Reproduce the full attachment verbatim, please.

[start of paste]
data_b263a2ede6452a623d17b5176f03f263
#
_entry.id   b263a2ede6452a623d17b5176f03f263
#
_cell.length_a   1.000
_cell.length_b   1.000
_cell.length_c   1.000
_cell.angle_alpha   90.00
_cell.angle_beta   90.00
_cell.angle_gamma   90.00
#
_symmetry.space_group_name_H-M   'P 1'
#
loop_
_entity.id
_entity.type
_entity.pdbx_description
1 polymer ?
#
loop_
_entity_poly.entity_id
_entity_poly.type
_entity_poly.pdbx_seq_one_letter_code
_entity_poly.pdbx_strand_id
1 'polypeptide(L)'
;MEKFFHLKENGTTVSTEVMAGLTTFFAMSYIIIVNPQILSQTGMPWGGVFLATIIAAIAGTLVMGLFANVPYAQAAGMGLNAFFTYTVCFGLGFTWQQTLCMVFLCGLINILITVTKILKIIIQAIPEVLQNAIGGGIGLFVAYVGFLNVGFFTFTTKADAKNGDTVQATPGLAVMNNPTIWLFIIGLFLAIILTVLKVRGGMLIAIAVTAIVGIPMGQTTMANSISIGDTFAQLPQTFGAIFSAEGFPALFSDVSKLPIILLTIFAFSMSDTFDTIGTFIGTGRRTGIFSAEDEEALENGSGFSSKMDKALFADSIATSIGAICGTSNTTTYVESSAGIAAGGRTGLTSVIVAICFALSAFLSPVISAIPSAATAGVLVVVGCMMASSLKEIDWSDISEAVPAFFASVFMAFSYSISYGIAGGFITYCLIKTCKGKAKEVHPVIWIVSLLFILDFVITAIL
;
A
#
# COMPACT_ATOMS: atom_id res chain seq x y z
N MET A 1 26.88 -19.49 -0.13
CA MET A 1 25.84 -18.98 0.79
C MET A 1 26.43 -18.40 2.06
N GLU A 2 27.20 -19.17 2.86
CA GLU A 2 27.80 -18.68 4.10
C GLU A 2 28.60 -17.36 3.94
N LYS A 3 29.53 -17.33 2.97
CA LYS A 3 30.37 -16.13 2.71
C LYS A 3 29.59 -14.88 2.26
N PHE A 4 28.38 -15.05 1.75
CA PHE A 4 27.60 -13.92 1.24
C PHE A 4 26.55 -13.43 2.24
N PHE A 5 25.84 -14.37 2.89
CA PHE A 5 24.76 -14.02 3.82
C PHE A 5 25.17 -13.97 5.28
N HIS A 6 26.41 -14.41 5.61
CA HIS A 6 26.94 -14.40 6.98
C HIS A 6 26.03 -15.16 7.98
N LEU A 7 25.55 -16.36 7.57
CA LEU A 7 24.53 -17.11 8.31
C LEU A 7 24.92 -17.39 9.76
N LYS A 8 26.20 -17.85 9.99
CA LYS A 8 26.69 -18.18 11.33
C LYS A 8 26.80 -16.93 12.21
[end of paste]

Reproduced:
data_b263a2ede6452a623d17b5176f03f263
#
_entry.id   b263a2ede6452a623d17b5176f03f263
#
_cell.length_a   1.000
_cell.length_b   1.000
_cell.length_c   1.000
_cell.angle_alpha   90.00
_cell.angle_beta   90.00
_cell.angle_gamma   90.00
#
_symmetry.space_group_name_H-M   'P 1'
#
loop_
_entity.id
_entity.type
_entity.pdbx_description
1 polymer ?
#
loop_
_entity_poly.entity_id
_entity_poly.type
_entity_poly.pdbx_seq_one_letter_code
_entity_poly.pdbx_strand_id
1 'polypeptide(L)'
;MEKFFHLKENGTTVSTEVMAGLTTFFAMSYIIIVNPQILSQTGMPWGGVFLATIIAAIAGTLVMGLFANVPYAQAAGMGLNAFFTYTVCFGLGFTWQQTLCMVFLCGLINILITVTKILKIIIQAIPEVLQNAIGGGIGLFVAYVGFLNVGFFTFTTKADAKNGDTVQATPGLAVMNNPTIWLFIIGLFLAIILTVLKVRGGMLIAIAVTAIVGIPMGQTTMANSISIGDTFAQLPQTFGAIFSAEGFPALFSDVSKLPIILLTIFAFSMSDTFDTIGTFIGTGRRTGIFSAEDEEALENGSGFSSKMDKALFADSIATSIGAICGTSNTTTYVESSAGIAAGGRTGLTSVIVAICFALSAFLSPVISAIPSAATAGVLVVVGCMMASSLKEIDWSDISEAVPAFFASVFMAFSYSISYGIAGGFITYCLIKTCKGKAKEVHPVIWIVSLLFILDFVITAIL
;
A
#
# COMPACT_ATOMS: atom_id res chain seq x y z
N MET A 1 26.88 -19.49 -0.13
CA MET A 1 25.84 -18.98 0.79
C MET A 1 26.43 -18.40 2.06
N GLU A 2 27.20 -19.17 2.86
CA GLU A 2 27.80 -18.68 4.10
C GLU A 2 28.60 -17.36 3.94
N LYS A 3 29.53 -17.33 2.97
CA LYS A 3 30.37 -16.13 2.71
C LYS A 3 29.59 -14.88 2.26
N PHE A 4 28.38 -15.05 1.75
CA PHE A 4 27.60 -13.92 1.24
C PHE A 4 26.55 -13.43 2.24
N PHE A 5 25.84 -14.37 2.89
CA PHE A 5 24.76 -14.02 3.82
C PHE A 5 25.17 -13.97 5.28
N HIS A 6 26.41 -14.41 5.61
CA HIS A 6 26.94 -14.40 6.98
C HIS A 6 26.03 -15.16 7.98
N LEU A 7 25.55 -16.36 7.57
CA LEU A 7 24.53 -17.11 8.31
C LEU A 7 24.92 -17.39 9.76
N LYS A 8 26.20 -17.85 9.99
CA LYS A 8 26.69 -18.18 11.33
C LYS A 8 26.80 -16.93 12.21